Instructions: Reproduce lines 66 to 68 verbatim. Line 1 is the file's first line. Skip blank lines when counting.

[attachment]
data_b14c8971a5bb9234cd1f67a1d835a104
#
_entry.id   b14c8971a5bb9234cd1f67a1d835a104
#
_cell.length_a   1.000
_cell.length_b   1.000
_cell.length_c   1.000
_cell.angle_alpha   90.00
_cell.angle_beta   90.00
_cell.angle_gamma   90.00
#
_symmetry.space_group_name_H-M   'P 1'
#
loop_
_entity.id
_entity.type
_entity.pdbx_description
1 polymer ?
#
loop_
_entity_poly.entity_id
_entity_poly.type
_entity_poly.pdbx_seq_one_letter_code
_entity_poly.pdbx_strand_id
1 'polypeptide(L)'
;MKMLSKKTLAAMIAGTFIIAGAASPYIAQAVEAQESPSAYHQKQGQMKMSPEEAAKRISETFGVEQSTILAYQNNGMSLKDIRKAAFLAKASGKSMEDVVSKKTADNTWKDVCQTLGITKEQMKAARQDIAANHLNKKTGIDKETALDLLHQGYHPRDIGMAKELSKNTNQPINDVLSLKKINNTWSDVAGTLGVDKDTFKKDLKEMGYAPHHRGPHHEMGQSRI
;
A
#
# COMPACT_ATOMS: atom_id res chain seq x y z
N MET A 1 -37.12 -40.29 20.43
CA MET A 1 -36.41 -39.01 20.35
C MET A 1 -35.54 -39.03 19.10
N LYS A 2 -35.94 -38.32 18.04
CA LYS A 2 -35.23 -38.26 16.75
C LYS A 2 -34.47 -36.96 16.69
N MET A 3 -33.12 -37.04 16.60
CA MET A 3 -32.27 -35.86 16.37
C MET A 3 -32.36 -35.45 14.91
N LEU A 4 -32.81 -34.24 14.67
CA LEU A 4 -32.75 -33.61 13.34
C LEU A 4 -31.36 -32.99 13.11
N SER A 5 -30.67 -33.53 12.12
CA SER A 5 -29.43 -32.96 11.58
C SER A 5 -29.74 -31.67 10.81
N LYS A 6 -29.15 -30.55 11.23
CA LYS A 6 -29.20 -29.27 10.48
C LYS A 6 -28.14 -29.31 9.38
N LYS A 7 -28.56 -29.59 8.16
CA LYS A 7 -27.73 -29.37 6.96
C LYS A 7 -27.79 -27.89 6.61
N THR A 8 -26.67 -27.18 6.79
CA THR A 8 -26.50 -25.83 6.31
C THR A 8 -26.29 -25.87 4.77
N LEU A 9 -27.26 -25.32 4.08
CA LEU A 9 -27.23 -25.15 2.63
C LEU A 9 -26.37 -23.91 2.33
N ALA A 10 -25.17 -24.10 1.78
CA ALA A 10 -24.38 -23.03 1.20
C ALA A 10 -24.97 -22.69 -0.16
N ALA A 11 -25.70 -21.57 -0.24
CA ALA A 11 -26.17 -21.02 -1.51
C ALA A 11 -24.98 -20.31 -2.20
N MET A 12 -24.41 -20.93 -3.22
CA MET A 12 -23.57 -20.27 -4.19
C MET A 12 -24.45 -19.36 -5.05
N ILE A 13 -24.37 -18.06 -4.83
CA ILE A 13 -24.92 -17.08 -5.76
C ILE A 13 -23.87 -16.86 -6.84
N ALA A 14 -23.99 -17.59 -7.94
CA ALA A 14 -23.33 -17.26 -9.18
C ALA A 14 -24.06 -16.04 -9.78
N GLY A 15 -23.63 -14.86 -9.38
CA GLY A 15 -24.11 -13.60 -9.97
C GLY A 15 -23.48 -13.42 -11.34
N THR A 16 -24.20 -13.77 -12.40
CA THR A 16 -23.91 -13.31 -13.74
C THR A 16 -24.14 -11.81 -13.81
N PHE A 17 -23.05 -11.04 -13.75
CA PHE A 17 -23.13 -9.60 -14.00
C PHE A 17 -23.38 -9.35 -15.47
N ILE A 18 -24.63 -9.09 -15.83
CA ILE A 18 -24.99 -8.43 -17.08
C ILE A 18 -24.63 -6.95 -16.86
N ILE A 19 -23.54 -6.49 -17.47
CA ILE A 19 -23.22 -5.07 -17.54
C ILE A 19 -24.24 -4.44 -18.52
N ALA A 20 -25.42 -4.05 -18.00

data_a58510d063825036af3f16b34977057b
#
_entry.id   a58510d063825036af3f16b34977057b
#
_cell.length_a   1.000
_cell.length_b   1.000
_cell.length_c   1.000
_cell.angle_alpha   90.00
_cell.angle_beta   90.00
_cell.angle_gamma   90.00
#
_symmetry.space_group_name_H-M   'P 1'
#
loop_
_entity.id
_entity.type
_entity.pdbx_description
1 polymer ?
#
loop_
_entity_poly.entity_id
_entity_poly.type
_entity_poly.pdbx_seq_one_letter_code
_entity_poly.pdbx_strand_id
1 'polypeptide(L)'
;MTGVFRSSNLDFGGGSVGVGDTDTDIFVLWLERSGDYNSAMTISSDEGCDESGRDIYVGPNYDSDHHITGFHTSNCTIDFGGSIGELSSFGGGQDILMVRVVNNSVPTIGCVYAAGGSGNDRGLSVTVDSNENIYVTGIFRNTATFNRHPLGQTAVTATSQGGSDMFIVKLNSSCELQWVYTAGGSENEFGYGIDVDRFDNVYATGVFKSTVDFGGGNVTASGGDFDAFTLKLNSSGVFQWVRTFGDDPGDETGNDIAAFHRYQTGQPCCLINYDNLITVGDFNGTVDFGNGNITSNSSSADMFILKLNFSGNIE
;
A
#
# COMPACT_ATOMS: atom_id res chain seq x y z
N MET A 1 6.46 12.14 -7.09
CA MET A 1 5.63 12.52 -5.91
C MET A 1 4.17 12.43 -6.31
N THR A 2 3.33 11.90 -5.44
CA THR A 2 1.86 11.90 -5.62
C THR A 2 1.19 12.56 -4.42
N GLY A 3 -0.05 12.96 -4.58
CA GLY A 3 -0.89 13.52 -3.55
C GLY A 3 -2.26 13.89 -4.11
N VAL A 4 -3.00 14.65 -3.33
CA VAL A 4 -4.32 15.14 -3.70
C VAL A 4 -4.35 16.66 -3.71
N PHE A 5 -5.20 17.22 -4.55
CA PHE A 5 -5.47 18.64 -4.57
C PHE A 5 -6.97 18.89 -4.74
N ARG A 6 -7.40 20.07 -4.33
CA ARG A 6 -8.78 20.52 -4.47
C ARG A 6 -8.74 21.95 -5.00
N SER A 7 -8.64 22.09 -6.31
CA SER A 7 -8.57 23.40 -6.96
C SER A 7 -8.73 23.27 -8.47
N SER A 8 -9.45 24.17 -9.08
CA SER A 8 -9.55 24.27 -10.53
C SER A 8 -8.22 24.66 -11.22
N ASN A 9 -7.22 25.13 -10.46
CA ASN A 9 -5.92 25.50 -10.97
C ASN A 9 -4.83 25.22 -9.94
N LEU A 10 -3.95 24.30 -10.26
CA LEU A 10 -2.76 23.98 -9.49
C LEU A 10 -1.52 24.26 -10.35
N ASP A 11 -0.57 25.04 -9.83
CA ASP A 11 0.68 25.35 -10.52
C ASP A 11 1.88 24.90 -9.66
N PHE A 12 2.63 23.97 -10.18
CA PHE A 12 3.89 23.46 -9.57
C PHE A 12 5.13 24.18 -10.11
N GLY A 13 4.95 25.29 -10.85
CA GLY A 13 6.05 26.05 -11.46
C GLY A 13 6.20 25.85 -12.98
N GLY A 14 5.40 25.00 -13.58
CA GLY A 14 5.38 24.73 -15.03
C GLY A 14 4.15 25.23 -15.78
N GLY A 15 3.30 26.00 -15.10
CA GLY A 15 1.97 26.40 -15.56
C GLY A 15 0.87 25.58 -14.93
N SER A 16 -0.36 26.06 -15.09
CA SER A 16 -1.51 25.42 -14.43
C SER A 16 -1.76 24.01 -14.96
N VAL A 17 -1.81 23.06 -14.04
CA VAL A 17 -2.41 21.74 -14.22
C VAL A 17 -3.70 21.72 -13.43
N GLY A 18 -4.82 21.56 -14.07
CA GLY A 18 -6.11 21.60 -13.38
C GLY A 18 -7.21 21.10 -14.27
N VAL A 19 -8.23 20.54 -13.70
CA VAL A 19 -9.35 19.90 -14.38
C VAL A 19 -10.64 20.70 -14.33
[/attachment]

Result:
C MET A 12 -24.45 -19.36 -5.05
N ILE A 13 -24.37 -18.06 -4.83
CA ILE A 13 -24.92 -17.08 -5.76